Thesis defense Christian Utzerath (Donders series 415)
9 January 2020
Promotor: prof. dr. J. Buitelaar, co-promotor: prof. dr. F. de Lange
Hypopriors in autism spectrum disorder
Humans do not perceive the world like a camera. We do not perceive the world through factual sensory impressions. Rather, what we perceive is what we believe the world to be like, enriched by purposefully sought out sensory information. This actually crucial to humans, since it enables us to rapidly understand and interact with our environment much faster than otherwise. We only notice the influence our expectations have over us if we get startled by something unexpected. Collectively, the beliefs about the world that we entertain are called priors.
A recent hypothesis states that individuals diagnosed with autism spectrum disorder (ASD) use their priors to a lesser degree than most people. This would cause them to perceive the world more ‘real’ than other people. At the same time, it would also lead these individuals to experience a world that is more volatile and surprising. This might be an explanation why everyday activities can be much more stressful for someone with ASD. However, there is little evidence yet for or against this hypothesis, particularly at the level of the brain.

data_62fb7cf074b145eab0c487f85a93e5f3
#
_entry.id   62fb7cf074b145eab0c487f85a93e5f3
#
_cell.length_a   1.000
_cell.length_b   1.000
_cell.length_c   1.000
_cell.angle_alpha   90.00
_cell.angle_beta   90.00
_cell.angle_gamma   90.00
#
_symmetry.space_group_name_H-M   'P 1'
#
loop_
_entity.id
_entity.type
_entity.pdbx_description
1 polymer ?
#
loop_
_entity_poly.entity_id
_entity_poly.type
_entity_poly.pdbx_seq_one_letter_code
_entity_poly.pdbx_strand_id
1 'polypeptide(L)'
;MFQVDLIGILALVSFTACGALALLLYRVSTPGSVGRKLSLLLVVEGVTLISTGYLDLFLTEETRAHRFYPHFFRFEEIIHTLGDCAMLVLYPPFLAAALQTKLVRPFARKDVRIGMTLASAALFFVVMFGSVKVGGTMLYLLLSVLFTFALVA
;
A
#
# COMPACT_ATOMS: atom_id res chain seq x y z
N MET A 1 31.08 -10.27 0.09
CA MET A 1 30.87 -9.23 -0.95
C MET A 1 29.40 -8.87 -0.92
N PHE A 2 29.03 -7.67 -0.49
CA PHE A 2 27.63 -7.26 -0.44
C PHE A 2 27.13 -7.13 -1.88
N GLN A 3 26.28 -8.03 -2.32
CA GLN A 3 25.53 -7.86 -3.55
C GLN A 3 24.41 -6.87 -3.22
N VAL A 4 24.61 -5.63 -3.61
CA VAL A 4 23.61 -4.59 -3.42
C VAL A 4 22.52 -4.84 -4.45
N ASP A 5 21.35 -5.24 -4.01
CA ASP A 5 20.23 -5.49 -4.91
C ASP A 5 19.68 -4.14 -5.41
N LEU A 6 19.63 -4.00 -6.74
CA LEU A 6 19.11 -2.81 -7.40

This project addressed the question whether, at the level of the brain, individuals with autism use their priors to a lesser degree than others. We did so by scanning individuals with and without ASD while they were performing simple visual tasks, using functional magnetic resonance imaging (fMRI) and magnetoencephalography (MEG). These tasks exposed the participants to images that were sometimes more and sometimes less surprising. In most people, expected images are processed using less brain activity and with a more focused neural response, which can be seen as neural markers of priors. Thus, if individuals with ASD underused their priors, we expected to see differences in these brain markers.
In one of these experiments we found a differing brain response in the ASD group compared to the control group. This concerned a task in which images followed one another in predictable sequences that could be learned by observation, thus creating expectations about the images on screen. The control group showed increased brain activity when these expectations were violated by images that did not conform to the learned sequence. This was not so in the ASD group. In other tasks, were the priors were did not require learning, there was no difference between the group. This suggests that underuse of priors in ASD might occur only in situations were these priors have to be recalled from memory and applied.